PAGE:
In an interview to CNBC-TV18, D Sarkar, CMD of Union Bank of India and Ananda Bhoumik of India Ratings & Research spoke about the asset quality concerns that India is facing
Banking sectors, which has been going through series of mishaps following lower economic growth, Reserve Bank of India's measure to tighten liquidity, may find it even more difficult to maintain their asset quality going ahead as experts predict rise in non-performing loans and debt restructuring pleas.
Recent macro data such as IIP numbers in May and export data showed contraction in growth pointing that worst may not be over for the economy, which may lead to fresh cycle of non-performing assets. There are also anecdotal evidences of big companies going for corporate debt restructuring. For instance a consortium of 23 banks led by State Bank of India (SBI) is likely to refer Bombay Rayon to the Corporate Debt Restructuring (CDR) cell for recasting the company’s debt of around Rs 4,000 crore.
"The recovery cycle certainly has been pushed back. FY14 will be a bit of a washout as far as Gross Domestic Product (GDP) expansion is concerned. The pipeline of CDRs and restructuring will continue to be strong," Ananda Bhoumik of India Ratings & Research told CNBC-TV18.
D Sarkar, CMD, Union Bank of India also agreed that asset quality of bank were directly impacted due to poor performance of the economy. He stressed that despite efforts to maintain status-quo asset quality was under stress. Big accounts especially under the steel and power sector are facing the most stress, Sarkar said. He added that the Union Bank was trying to maintain its slippages at Rs 800-Rs 900 per quarter.
Bhoumik predicts that bank’s stressed assets could rise to 12-12.5 percent of advance by March 2014 from 9 percent recorded at the end of FY13.
Below is the verbatim transcript of the discussion.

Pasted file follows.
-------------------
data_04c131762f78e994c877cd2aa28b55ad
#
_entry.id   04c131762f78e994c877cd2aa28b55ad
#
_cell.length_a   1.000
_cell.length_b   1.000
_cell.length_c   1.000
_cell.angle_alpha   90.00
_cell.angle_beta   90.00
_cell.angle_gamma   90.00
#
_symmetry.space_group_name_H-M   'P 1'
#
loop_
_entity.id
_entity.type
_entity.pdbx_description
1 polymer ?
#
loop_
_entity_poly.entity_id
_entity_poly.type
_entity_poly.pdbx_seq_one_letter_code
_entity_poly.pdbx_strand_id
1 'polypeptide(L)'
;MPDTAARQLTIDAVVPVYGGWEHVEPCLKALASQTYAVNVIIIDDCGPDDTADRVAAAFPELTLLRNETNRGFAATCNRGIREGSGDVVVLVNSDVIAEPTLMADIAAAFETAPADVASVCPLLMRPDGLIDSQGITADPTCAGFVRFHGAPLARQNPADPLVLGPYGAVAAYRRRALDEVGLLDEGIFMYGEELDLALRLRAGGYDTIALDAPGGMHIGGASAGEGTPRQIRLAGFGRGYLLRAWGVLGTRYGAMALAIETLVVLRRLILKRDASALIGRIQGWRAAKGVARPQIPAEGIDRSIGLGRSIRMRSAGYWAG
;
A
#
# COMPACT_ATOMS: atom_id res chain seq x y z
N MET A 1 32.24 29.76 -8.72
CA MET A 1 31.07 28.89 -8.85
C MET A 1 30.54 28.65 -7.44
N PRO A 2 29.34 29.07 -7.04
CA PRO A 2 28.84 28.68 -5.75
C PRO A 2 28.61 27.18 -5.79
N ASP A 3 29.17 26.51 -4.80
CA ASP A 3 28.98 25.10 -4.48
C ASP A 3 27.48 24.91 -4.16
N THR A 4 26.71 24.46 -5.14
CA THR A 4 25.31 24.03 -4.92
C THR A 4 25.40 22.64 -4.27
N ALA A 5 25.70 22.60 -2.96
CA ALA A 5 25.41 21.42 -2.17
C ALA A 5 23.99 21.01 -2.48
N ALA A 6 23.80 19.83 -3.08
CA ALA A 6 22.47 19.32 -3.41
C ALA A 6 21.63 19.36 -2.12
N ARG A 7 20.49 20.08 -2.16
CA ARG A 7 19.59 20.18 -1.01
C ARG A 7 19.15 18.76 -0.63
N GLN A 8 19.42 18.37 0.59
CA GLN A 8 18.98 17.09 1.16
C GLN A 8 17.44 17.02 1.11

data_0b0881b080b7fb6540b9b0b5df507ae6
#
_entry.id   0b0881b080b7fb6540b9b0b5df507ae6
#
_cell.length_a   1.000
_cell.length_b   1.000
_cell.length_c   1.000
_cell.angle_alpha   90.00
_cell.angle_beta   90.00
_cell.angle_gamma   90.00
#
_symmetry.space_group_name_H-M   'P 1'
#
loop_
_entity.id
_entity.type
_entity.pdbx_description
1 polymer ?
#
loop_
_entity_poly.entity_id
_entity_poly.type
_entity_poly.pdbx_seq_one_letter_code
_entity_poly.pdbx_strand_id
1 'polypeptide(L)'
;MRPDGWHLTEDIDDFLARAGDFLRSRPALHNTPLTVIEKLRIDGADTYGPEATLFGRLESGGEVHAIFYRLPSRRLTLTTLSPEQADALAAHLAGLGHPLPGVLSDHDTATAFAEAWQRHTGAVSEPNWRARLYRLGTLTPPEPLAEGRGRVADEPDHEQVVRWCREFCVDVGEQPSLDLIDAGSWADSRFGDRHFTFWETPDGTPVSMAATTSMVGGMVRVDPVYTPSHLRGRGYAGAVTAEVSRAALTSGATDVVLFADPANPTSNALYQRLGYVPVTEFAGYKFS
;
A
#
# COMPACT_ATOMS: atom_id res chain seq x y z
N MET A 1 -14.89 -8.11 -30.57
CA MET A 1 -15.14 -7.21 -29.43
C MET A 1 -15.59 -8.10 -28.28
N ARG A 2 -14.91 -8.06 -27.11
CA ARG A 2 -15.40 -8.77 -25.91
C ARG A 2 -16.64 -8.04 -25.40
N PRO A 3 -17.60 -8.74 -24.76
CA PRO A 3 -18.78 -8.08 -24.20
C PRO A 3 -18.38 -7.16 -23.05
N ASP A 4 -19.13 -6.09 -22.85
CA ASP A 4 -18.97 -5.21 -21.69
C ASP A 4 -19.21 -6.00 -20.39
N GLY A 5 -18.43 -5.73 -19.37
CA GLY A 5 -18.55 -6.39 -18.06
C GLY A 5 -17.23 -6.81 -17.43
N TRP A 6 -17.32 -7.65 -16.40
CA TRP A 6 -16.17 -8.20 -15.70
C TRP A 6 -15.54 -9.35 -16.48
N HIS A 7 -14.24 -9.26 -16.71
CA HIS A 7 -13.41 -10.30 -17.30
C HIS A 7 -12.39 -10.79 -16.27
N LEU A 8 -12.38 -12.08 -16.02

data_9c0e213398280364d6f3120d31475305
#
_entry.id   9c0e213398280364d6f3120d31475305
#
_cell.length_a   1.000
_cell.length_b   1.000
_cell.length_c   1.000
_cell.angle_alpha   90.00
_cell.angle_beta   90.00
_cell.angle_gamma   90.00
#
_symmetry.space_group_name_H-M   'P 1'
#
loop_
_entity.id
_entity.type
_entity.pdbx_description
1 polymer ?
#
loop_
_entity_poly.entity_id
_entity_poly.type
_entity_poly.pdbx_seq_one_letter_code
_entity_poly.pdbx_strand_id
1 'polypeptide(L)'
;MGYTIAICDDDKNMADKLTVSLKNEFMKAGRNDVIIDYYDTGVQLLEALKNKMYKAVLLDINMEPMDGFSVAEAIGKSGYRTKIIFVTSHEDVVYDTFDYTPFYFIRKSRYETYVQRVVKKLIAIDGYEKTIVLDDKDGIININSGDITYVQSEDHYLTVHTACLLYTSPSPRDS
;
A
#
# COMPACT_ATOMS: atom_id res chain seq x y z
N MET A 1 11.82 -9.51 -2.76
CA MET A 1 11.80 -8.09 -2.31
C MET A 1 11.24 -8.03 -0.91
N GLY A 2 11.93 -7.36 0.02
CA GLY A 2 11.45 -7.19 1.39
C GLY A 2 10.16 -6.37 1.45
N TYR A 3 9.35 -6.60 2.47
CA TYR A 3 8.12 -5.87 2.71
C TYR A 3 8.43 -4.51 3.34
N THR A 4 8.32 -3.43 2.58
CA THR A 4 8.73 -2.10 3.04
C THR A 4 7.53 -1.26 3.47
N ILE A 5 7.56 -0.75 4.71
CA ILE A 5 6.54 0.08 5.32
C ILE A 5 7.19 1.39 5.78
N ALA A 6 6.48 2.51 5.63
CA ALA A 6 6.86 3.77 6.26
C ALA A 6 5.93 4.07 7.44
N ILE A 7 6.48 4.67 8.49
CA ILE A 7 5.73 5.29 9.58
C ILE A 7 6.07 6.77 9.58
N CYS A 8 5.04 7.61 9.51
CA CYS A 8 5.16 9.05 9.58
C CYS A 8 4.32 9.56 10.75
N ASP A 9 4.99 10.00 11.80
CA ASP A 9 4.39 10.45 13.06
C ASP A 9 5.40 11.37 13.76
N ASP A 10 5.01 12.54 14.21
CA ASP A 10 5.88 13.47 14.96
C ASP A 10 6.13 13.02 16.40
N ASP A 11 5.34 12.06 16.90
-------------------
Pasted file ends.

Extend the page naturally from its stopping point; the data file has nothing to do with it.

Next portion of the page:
Q: Are you getting a sense after looking at the macro data and the increasing number of Corporate Debt Restructuring (CDR) cases that the Non-Performing Loan (NPL) cycle has been extended probably to all of FY14?
Bhoumik: The recovery cycle certainly has been pushed back. FY14 will be a bit of a washout as far as Gross Domestic Product (GDP) expansion is concerned, good monsoon notwithstanding. You are right the weak industrials have been a bit of a setback. The pipeline of CDRs and restructuring will continue to be strong. We are certainly going to see a pick up in that. NPL conversions have been surprisingly benign in March and we have also seen a slowdown in defaults, but as the pace of growth remains slow I have concerns certainly on the Small and Medium Enterprise (SME) book and we may see NPLs pick up there, aside from the large corporates where the accounts are well identified.
Q: What were your previous numbers in terms of system NPL? I think the last number we have from the Reserve Bank of India (RBI) is 3.5 percent of total advances, not counting restructured assets. What were your numbers for FY13 and your estimates for FY14 and how much higher will you tweak them?
Bhoumik: FY13 NPLs ended at around 3.4 percent and restructured assets were around about 6 percent of advances, so totalling about 9 percent of stressed assets. We had earlier estimated the NPL rising from 3.4 percent to peaking at around 4 percent. Our sense is that with the growth failing to pick up and the SME conversions being higher than expected, this 4 percent could actually rise to perhaps 4.2-4.3 percent. On the CDR restructured assets we are seeing a total of around 8 percent, so that 6 percent number going to around 8 percent. So total of around 12-12.5 percent stressed assets by March 14.